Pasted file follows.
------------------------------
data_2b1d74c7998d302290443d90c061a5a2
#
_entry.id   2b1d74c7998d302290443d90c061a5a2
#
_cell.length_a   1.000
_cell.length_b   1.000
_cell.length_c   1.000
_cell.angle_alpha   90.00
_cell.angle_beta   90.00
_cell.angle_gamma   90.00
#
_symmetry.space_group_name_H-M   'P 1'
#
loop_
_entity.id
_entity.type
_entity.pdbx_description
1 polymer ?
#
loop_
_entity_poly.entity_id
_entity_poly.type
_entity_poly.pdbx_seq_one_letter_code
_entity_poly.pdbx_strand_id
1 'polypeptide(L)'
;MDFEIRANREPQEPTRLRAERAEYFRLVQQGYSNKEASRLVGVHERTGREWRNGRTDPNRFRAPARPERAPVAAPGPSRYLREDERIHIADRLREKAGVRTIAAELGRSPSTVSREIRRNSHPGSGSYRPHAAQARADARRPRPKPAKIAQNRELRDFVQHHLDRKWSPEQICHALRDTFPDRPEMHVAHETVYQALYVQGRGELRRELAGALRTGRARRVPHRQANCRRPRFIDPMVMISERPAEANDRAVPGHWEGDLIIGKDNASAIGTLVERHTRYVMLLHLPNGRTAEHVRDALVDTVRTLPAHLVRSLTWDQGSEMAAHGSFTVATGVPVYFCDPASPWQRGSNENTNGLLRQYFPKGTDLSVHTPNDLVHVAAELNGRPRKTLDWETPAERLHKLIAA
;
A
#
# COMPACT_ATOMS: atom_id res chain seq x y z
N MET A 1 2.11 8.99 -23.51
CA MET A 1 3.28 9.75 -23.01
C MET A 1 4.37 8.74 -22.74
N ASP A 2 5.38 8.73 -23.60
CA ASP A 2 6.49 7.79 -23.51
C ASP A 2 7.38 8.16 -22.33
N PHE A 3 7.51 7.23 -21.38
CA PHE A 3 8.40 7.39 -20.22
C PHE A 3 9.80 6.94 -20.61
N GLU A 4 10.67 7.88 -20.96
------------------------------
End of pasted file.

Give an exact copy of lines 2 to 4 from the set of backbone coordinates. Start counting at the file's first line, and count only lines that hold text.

#
_entry.id   2b1d74c7998d302290443d90c061a5a2
#